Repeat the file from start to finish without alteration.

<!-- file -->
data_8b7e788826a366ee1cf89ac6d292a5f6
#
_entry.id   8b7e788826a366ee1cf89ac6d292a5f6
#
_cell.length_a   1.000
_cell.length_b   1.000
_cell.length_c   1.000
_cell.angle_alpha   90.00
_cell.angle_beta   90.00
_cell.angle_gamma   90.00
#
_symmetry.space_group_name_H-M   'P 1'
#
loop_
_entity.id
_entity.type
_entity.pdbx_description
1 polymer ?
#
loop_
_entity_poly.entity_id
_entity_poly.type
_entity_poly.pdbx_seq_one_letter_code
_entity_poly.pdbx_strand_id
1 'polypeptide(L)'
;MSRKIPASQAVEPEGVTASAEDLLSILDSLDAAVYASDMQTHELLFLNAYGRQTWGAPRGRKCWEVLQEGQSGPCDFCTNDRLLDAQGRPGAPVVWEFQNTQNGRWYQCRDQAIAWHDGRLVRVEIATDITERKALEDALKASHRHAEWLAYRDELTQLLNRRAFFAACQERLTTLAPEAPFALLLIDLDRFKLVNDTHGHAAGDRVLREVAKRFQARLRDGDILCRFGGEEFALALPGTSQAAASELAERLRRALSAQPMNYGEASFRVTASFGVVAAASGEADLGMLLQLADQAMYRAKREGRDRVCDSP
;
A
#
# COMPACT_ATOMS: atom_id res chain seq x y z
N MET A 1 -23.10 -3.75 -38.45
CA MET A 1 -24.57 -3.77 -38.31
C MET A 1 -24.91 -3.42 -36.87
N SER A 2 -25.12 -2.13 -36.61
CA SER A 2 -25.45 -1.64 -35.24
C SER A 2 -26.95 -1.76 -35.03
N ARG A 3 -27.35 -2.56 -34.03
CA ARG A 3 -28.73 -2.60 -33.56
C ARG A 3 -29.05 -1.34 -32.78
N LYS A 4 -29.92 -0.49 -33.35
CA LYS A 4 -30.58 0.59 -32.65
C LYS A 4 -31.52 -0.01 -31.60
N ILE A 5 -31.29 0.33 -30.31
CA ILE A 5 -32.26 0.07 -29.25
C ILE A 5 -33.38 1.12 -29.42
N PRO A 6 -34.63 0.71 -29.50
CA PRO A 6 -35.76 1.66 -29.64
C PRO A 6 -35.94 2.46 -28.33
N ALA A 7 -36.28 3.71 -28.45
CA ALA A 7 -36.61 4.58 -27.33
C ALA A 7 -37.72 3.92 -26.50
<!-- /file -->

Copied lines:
data_8b7e788826a366ee1cf89ac6d292a5f6
#
_entry.id   8b7e788826a366ee1cf89ac6d292a5f6
#
_cell.length_a   1.000
_cell.length_b   1.000
_cell.length_c   1.000
_cell.angle_alpha   90.00
_cell.angle_beta   90.00
_cell.angle_gamma   90.00
#
_symmetry.space_group_name_H-M   'P 1'
#
loop_
_entity.id
_entity.type
_entity.pdbx_description
1 polymer ?
#
loop_
_entity_poly.entity_id
_entity_poly.type
_entity_poly.pdbx_seq_one_letter_code
_entity_poly.pdbx_strand_id
1 'polypeptide(L)'
;MSRKIPASQAVEPEGVTASAEDLLSILDSLDAAVYASDMQTHELLFLNAYGRQTWGAPRGRKCWEVLQEGQSGPCDFCTNDRLLDAQGRPGAPVVWEFQNTQNGRWYQCRDQAIAWHDGRLVRVEIATDITERKALEDALKASHRHAEWLAYRDELTQLLNRRAFFAACQERLTTLAPEAPFALLLIDLDRFKLVNDTHGHAAGDRVLREVAKRFQARLRDGDILCRFGGEEFALALPGTSQAAASELAERLRRALSAQPMNYGEASFRVTASFGVVAAASGEADLGMLLQLADQAMYRAKREGRDRVCDSP
;
A
#
# COMPACT_ATOMS: atom_id res chain seq x y z
N MET A 1 -23.10 -3.75 -38.45
CA MET A 1 -24.57 -3.77 -38.31
C MET A 1 -24.91 -3.42 -36.87
N SER A 2 -25.12 -2.13 -36.61
CA SER A 2 -25.45 -1.64 -35.24
C SER A 2 -26.95 -1.76 -35.03
N ARG A 3 -27.35 -2.56 -34.03
CA ARG A 3 -28.73 -2.60 -33.56
C ARG A 3 -29.05 -1.34 -32.78
N LYS A 4 -29.92 -0.49 -33.35
CA LYS A 4 -30.58 0.59 -32.65
C LYS A 4 -31.52 -0.01 -31.60
N ILE A 5 -31.29 0.33 -30.31
CA ILE A 5 -32.26 0.07 -29.25
C ILE A 5 -33.38 1.12 -29.42
N PRO A 6 -34.63 0.71 -29.50
CA PRO A 6 -35.76 1.66 -29.64
C PRO A 6 -35.94 2.46 -28.33
N ALA A 7 -36.28 3.71 -28.45
CA ALA A 7 -36.61 4.58 -27.33
C ALA A 7 -37.72 3.92 -26.50